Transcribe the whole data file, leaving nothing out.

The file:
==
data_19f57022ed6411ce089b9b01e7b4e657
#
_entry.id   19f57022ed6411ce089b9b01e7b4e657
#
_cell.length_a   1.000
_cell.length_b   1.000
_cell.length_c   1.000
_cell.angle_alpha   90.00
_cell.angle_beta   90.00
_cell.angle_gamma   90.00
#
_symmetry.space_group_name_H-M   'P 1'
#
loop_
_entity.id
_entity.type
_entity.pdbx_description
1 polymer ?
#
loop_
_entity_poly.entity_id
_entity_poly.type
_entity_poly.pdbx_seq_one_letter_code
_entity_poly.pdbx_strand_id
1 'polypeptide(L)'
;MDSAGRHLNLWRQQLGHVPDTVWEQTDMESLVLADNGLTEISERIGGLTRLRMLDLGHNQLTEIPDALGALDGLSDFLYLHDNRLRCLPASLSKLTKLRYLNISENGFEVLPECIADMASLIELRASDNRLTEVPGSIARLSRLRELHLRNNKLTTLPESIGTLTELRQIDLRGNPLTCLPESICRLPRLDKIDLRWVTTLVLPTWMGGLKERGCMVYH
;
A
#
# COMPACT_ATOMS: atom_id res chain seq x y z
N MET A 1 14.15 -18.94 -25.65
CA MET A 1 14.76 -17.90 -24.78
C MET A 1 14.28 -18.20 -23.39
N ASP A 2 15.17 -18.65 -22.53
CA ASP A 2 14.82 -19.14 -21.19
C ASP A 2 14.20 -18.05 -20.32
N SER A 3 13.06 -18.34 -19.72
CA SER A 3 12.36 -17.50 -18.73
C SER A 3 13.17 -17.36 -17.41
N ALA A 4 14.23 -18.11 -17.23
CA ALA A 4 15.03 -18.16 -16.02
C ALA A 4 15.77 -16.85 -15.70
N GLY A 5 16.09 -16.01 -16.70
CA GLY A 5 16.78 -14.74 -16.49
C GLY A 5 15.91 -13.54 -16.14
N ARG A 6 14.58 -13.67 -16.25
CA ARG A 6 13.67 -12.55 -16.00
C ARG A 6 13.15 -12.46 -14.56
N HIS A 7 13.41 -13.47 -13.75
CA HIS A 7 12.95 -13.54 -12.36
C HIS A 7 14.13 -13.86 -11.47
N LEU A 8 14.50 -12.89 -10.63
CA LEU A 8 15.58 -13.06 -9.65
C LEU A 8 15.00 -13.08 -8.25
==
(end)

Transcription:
data_19f57022ed6411ce089b9b01e7b4e657
#
_entry.id   19f57022ed6411ce089b9b01e7b4e657
#
_cell.length_a   1.000
_cell.length_b   1.000
_cell.length_c   1.000
_cell.angle_alpha   90.00
_cell.angle_beta   90.00
_cell.angle_gamma   90.00
#
_symmetry.space_group_name_H-M   'P 1'
#
loop_
_entity.id
_entity.type
_entity.pdbx_description
1 polymer ?
#
loop_
_entity_poly.entity_id
_entity_poly.type
_entity_poly.pdbx_seq_one_letter_code
_entity_poly.pdbx_strand_id
1 'polypeptide(L)'
;MDSAGRHLNLWRQQLGHVPDTVWEQTDMESLVLADNGLTEISERIGGLTRLRMLDLGHNQLTEIPDALGALDGLSDFLYLHDNRLRCLPASLSKLTKLRYLNISENGFEVLPECIADMASLIELRASDNRLTEVPGSIARLSRLRELHLRNNKLTTLPESIGTLTELRQIDLRGNPLTCLPESICRLPRLDKIDLRWVTTLVLPTWMGGLKERGCMVYH
;
A
#
# COMPACT_ATOMS: atom_id res chain seq x y z
N MET A 1 14.15 -18.94 -25.65
CA MET A 1 14.76 -17.90 -24.78
C MET A 1 14.28 -18.20 -23.39
N ASP A 2 15.17 -18.65 -22.53
CA ASP A 2 14.82 -19.14 -21.19
C ASP A 2 14.20 -18.05 -20.32
N SER A 3 13.06 -18.34 -19.72
CA SER A 3 12.36 -17.50 -18.73
C SER A 3 13.17 -17.36 -17.41
N ALA A 4 14.23 -18.11 -17.23
CA ALA A 4 15.03 -18.16 -16.02
C ALA A 4 15.77 -16.85 -15.70
N GLY A 5 16.09 -16.01 -16.70
CA GLY A 5 16.78 -14.74 -16.49
C GLY A 5 15.91 -13.54 -16.14
N ARG A 6 14.58 -13.67 -16.25
CA ARG A 6 13.67 -12.55 -16.00
C ARG A 6 13.15 -12.46 -14.56
N HIS A 7 13.41 -13.47 -13.75
CA HIS A 7 12.95 -13.54 -12.36
C HIS A 7 14.13 -13.86 -11.47
N LEU A 8 14.50 -12.89 -10.63
CA LEU A 8 15.58 -13.06 -9.65
C LEU A 8 15.00 -13.08 -8.25